Abstract

The term iontophoresis typically refers to the transfer of charged substances through a biological membrane under the influence of an electric field (1). This technique is far from new, Leduc having shown nearly 100 years ago that the technique could be used to deliver active drugs across mammalian skin in vivo (2,3). Since then, iontophoresis has been variously used to administer pilocarpine in the diagnosis of cystic fibrosis, to treat hyperhidrosis of palms and soles (tap water iontophoresis), to induce local anaesthesia in the skin and in the external ear canal, to aid penetration of fluoride ions in dentistry, and so on (2-4). Yet it was only 20 years ago, following the initial success of passive transdermal drug delivery, that iontophoresis received attention as a way to expand the range of drugs that could be administered via the skin (5). At the same time, it was fully appreciated (6) that the permeation of water, neutral and zwitterionic compounds could also be enhanced by iontophoresis, thereby expanding its potential applications. This observation, and the recognition of the skin as a permselective membrane, focused attention on convective solvent flow (electroosmosis) as a second mechanism of electrotransport (7). The advantages of iontophoresis as a controlled and versatile drug administration technique were soon identified for peptides and drugs for the treatment of Parkinson’s disease, migraine, pain, etc. Within the last 10 years, the symmetrical nature of iontophoresis (i.e., that the passage of current across the skin causes ions to move into and out of the membrane at the same time) has led to its application as a noninvasive method of extracting endogenous substances (8). This so-called reverse iontophoresis procedure is exemplified by the Glucowatch Biographer® recently approved by the FDA for glucose monitoring.

Original languageEnglish
Title of host publicationTransdermal Drug Delivery
Subtitle of host publicationSecond Edition, Revised and Expanded
EditorsRichard H.Guy, Jonathan Hadgraft
Place of PublicationBoca Roca, US
PublisherCRC Press
Pages199-225
Number of pages27
Edition2
ISBN (Electronic)9780203909683
ISBN (Print)9780824708610
Publication statusPublished - 29 Oct 2002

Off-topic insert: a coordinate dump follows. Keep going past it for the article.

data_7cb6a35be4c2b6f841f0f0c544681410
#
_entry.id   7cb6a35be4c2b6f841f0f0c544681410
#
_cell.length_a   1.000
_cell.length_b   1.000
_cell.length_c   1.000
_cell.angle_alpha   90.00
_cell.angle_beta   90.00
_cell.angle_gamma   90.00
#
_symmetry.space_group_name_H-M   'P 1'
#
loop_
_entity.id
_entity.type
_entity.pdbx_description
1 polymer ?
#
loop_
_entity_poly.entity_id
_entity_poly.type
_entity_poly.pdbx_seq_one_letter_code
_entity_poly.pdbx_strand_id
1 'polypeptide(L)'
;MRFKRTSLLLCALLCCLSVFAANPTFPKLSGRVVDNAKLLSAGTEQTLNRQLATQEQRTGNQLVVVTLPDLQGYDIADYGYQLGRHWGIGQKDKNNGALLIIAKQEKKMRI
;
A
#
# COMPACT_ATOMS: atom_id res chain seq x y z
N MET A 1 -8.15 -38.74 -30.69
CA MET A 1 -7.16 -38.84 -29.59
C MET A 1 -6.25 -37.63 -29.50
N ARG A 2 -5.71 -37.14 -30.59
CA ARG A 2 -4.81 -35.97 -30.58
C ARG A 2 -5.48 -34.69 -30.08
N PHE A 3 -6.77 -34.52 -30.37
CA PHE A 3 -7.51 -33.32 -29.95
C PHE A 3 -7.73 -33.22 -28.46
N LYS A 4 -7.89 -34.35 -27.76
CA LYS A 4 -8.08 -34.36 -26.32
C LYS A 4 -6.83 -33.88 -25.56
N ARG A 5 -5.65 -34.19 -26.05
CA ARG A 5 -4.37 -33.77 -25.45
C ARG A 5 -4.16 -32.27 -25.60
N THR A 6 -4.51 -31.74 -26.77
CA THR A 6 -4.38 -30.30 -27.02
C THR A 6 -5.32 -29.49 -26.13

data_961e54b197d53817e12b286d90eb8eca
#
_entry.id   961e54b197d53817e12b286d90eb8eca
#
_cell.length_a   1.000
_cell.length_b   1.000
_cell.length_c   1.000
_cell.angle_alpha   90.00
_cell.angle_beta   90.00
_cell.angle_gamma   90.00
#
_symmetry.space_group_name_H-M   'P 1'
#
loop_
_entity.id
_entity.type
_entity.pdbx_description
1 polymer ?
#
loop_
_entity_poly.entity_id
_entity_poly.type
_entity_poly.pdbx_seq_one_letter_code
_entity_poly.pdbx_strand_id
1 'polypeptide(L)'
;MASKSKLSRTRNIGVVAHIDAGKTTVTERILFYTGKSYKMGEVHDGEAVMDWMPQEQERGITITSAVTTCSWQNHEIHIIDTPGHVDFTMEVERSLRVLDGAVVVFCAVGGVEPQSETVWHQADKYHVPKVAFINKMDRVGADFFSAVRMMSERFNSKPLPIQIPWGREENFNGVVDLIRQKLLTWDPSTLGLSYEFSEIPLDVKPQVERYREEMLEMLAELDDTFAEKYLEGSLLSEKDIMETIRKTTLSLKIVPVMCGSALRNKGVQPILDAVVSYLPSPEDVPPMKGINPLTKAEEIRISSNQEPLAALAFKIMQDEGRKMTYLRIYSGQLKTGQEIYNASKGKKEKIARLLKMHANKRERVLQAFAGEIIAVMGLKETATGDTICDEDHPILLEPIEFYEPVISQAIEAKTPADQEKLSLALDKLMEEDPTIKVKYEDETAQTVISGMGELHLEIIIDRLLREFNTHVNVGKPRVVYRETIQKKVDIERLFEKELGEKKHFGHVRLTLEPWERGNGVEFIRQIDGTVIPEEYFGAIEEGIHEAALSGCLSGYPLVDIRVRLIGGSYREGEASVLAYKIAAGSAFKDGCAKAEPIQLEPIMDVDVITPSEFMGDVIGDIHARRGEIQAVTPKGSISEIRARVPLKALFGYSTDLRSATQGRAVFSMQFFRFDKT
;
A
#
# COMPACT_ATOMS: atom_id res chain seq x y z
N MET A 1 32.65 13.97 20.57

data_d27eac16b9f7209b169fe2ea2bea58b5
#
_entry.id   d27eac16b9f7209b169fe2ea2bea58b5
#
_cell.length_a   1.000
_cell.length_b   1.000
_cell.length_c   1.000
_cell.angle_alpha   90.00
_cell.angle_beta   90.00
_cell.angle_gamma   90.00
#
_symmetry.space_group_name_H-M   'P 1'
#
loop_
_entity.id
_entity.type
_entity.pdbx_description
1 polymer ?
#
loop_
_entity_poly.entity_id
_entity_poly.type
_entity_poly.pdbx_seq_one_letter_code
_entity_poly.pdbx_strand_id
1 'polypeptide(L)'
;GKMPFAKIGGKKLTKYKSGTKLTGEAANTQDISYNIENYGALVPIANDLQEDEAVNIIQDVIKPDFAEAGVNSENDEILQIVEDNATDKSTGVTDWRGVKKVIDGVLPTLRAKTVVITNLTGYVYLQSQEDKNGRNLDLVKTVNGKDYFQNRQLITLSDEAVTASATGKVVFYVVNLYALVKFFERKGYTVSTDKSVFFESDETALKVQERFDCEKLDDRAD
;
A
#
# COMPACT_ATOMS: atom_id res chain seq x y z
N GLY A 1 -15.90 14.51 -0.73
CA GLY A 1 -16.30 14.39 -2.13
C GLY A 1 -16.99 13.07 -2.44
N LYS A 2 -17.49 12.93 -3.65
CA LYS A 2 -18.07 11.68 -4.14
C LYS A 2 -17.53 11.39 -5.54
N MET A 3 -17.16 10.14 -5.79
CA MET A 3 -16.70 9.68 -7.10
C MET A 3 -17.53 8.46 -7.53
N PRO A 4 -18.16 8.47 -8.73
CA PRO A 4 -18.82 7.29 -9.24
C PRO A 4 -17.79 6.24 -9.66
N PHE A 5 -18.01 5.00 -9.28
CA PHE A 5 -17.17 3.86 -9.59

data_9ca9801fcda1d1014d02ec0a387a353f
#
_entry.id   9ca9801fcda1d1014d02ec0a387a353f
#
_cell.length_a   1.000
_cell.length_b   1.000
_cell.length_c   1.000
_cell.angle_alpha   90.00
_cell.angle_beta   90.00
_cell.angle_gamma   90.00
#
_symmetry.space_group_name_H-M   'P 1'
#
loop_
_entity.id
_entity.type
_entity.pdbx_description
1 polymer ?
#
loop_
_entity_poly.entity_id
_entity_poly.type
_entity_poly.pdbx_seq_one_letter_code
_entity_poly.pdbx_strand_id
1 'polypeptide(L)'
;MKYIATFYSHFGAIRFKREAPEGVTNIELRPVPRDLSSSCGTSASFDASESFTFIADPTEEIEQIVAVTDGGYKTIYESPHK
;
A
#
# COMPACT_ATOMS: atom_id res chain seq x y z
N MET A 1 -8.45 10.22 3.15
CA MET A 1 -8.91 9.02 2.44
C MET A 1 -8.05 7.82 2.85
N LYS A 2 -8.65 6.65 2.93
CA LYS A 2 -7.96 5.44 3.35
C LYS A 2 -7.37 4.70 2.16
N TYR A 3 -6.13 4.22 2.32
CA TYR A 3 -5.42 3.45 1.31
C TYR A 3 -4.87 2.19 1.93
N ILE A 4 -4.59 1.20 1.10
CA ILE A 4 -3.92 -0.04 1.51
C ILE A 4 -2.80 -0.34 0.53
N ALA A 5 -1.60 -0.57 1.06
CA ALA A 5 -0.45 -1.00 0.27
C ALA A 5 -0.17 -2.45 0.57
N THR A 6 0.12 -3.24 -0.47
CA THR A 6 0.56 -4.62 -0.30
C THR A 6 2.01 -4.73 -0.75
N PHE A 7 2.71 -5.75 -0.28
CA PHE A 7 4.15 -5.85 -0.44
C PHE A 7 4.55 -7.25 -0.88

ASJC Scopus subject areas

  • Medicine(all)
  • Pharmacology, Toxicology and Pharmaceutics(all)

Cite this

Delgado-Charro, M. B., & Guy, R. H. (2002). Iontophoresis: Applications in drug delivery and noninvasive monitoring. In R. H.Guy, & J. Hadgraft (Eds.), Transdermal Drug Delivery: Second Edition, Revised and Expanded (2 ed., pp. 199-225). Boca Roca, US: CRC Press.

Iontophoresis : Applications in drug delivery and noninvasive monitoring. / Delgado-Charro, M. Begoña; Guy, Richard H.

Transdermal Drug Delivery: Second Edition, Revised and Expanded. ed. / Richard H.Guy; Jonathan Hadgraft. 2. ed. Boca Roca, US : CRC Press, 2002. p. 199-225.

Research output: Chapter in Book/Report/Conference proceedingChapter

Delgado-Charro, MB & Guy, RH 2002, Iontophoresis: Applications in drug delivery and noninvasive monitoring. in R H.Guy & J Hadgraft (eds), Transdermal Drug Delivery: Second Edition, Revised and Expanded. 2 edn, CRC Press, Boca Roca, US, pp. 199-225.
Delgado-Charro MB, Guy RH. Iontophoresis: Applications in drug delivery and noninvasive monitoring. In H.Guy R, Hadgraft J, editors, Transdermal Drug Delivery: Second Edition, Revised and Expanded. 2 ed. Boca Roca, US: CRC Press. 2002. p. 199-225
Delgado-Charro, M. Begoña ; Guy, Richard H. / Iontophoresis : Applications in drug delivery and noninvasive monitoring. Transdermal Drug Delivery: Second Edition, Revised and Expanded. editor / Richard H.Guy ; Jonathan Hadgraft. 2. ed. Boca Roca, US : CRC Press, 2002. pp. 199-225
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